Among the many heartening changes that caught my attention during a recent trip home was the apparent sovereignty of the consumer. That aspect was underlined and, indeed, blown-up in billboards in virtually every Indian metropolis.
Not long ago, the dominant image in the urban heartland that virtually assaulted one's visual sense was the sight of mammoth cut-outs of grossly overweight politicians or film stars.
Today, looking out of advertising boards is a breathtaking range of consumer offerings from cell phones to automobiles. Beyond the visual overhang, the dazzling array of options for consumers include scores of 'consumer durables' such as washing machines, refrigerators and ceiling fans besides quotidian items such as mustard oil, toothpaste, detergent and incense sticks. For devotees of the free market, the change is like chicken soup for the soul.
Nevertheless, the shadow of an entrenched bureaucracy is still fairly pervasive. Both local and central governments continue to adhere to the notion that consumers need 'protection' from market forces -- often a thinly veiled reference to supposedly rapacious multinationals. In that vein, the Government of India still seeks to reserve over 675 items for exclusive manufacture in the small scale sector.
The industry size limitation covers a mind-numbing array of items including food products such as pickles, chutney, pastry and even bread. It is hard to imagine that either Patak or Bagatelle of the UK will embark on a roll-up strategy to buy every pickle and bread manufacturer, respectively, in India.
The sorry regulatory strictures also run for numerous other goods such as pencils, cricket balls and radiator grills for cars besides, oddly enough, animal-drawn vehicles.
If there is any doubt that the consumer is the loser as a consequence, consider the case of cricket balls. We inflict a variety of non-sports related pressures on our valiant eleven, however, locally made cricket balls is not one of them. While many Indian manufacturers have been in business for decades virtually none cuts the mustard for tests or one day internationals.
The Indian Institute of Entrepreneurship, a government-run institute in Guwahati, has a blurb that courses its home page with the words 'entrepreneurs are born as well as can be created'.' That byline sums up the mistaken ideology behind the risible efforts at 'promoting' a business culture. That such an effort was untenable was noted some fifty years ago by free market gurus such as F A Hayek and Mises.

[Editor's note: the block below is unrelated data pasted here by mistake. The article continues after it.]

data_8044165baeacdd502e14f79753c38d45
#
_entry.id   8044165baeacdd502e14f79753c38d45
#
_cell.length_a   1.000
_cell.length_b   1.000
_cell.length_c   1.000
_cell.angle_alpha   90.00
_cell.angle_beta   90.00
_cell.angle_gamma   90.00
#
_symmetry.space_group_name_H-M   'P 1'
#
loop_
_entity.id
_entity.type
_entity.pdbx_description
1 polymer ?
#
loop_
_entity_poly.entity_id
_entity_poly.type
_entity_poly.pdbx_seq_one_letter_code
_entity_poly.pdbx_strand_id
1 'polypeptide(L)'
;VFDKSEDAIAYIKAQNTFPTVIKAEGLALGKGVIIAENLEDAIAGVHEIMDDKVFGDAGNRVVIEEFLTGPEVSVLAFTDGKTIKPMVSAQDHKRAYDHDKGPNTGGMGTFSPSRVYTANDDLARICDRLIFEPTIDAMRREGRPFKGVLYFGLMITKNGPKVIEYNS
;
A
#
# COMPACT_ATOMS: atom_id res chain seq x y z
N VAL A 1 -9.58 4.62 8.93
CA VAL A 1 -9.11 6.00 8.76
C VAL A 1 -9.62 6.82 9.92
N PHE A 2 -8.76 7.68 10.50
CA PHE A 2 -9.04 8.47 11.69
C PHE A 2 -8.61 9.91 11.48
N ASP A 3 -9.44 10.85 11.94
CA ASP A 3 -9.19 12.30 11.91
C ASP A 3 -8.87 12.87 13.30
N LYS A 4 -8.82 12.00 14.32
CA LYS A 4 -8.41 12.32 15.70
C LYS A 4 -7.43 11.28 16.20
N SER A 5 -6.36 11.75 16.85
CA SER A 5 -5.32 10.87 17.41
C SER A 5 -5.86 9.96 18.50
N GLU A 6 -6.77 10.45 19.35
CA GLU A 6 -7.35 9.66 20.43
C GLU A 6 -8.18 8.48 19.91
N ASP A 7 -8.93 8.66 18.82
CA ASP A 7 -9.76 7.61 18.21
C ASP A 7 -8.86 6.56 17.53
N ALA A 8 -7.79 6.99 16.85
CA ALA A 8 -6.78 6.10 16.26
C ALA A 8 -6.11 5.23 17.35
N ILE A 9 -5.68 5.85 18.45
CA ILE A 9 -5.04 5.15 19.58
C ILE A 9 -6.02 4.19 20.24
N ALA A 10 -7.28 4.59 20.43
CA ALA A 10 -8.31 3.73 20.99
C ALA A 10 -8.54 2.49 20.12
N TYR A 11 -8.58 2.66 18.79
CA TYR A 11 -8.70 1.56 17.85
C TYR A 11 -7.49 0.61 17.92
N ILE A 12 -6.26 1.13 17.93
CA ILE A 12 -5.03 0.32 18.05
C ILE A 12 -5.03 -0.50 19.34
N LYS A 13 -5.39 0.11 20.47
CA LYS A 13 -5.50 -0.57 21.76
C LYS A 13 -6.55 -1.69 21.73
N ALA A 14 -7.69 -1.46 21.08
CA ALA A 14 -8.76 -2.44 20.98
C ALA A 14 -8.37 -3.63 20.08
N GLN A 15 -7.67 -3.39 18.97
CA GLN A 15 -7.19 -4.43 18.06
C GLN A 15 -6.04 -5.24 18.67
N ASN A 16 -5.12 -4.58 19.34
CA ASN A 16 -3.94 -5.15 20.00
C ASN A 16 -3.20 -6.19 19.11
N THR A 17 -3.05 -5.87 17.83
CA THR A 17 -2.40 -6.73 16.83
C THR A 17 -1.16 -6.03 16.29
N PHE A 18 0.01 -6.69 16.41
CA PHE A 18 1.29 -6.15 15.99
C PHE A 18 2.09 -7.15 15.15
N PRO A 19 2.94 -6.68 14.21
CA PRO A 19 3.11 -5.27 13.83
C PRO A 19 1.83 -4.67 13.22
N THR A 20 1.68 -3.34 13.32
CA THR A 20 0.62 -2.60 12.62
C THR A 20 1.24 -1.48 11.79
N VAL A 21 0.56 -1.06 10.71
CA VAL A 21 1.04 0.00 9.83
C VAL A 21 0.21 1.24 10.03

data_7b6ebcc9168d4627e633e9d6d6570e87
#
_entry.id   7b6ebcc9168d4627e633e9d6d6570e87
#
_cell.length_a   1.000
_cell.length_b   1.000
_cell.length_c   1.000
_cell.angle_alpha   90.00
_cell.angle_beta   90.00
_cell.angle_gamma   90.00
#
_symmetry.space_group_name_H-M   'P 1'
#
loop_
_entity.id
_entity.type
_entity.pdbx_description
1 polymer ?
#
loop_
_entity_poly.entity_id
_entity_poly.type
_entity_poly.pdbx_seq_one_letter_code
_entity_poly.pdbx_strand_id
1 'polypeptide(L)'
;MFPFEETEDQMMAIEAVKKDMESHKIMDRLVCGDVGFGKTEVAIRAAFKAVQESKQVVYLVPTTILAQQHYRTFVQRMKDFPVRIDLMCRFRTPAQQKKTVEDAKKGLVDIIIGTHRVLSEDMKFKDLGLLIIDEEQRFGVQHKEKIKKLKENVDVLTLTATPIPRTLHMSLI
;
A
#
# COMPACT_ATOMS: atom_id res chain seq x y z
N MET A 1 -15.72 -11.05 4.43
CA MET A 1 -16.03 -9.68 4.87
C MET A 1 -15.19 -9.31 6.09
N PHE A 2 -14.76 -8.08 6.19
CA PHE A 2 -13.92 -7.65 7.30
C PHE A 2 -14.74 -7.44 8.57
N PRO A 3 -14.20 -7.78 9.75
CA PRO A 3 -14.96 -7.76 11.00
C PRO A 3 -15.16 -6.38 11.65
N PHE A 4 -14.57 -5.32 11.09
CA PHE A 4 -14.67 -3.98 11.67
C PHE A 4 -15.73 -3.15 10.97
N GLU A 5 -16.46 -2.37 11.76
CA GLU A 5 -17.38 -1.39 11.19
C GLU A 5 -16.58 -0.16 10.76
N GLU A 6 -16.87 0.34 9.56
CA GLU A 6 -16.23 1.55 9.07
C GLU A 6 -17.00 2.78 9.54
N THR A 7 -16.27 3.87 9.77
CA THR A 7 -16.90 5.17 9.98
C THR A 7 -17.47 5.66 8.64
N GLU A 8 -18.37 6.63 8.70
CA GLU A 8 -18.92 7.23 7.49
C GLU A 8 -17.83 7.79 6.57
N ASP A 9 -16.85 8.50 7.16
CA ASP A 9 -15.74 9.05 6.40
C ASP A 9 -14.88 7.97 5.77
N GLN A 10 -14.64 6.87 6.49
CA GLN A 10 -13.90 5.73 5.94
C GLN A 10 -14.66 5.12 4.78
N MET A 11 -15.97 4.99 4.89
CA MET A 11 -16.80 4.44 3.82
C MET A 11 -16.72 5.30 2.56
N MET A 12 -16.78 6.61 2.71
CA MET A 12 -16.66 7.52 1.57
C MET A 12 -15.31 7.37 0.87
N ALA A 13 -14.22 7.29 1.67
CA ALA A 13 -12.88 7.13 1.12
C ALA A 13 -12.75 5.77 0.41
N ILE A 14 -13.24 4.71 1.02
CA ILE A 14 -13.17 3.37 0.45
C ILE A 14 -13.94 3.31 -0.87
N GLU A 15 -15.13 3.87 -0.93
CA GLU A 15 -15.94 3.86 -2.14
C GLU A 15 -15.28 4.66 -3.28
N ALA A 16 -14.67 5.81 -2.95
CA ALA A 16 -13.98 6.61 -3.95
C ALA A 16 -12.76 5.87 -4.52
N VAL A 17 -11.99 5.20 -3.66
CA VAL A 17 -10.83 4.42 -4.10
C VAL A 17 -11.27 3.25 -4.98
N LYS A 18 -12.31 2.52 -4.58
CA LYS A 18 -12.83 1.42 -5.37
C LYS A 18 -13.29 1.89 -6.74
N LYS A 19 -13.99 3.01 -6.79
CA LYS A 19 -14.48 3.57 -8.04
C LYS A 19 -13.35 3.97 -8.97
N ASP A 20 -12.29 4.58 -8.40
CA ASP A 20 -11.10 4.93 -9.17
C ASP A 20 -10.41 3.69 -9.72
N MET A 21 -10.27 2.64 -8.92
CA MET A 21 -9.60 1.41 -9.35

Straining against the orthodoxy of their times, they argued that a central hand can never have all the information to plan the economic activities of people. There can be no greater boost for domestic manufacture than an effort to remove the leaden hand of government regulations and so-called promotions. The government's mistaken belief that some, if not all, economic activities should be sectored by industry size can only be dreamed up by all-knowing bureaucrats. That essentially results in a tax to the very consumers they purport to shelter is a message that bears repetition, often.
In the area of pricing too, the government continues to lay its heavy hand on a range of items. Economics tells us that in a free-market pricing does two things. At one level it transmits information on what the market will bear and on the other it provides an incentive to produce the product in the most cost-effective way.
Governmental interference in the process only serves to entrench vested interests who thrive in an environment that limits economic freedom. While price controls are on the wane even in the drug sector it, unfortunately, remains in critical areas like domestic gas causing international investors to remain leery of investments in India.
Lifting price controls will, no doubt, result in an immediate increase in prices. However, in the long run with greater development, prices will most certainly trend downwards as a consequence of greater supply.
In the case of the small scale sector as well, the government in a well-intentioned but misguided move offers as much as a 15 per cent price-preference over similar products from the large scale sector. The inherently insidious effect may not be immediately apparent but with a virtually permanent subsidy, the entrepreneur in the small scale sector has little incentive to move on to being a large scale manufacturer.
While the country's ride into free markets seems an unstoppable train there are considerable gains to be had from an effective dissemination of the idea that what India needs from its government is oversight through the rule of law and not control and planning. The government almost knowingly promotes cartels in regulating who can and cannot produce goods or services in predetermined quantities and/or prices. As a consequence, the consumer is more likely to be a pauper rather than a sovereign.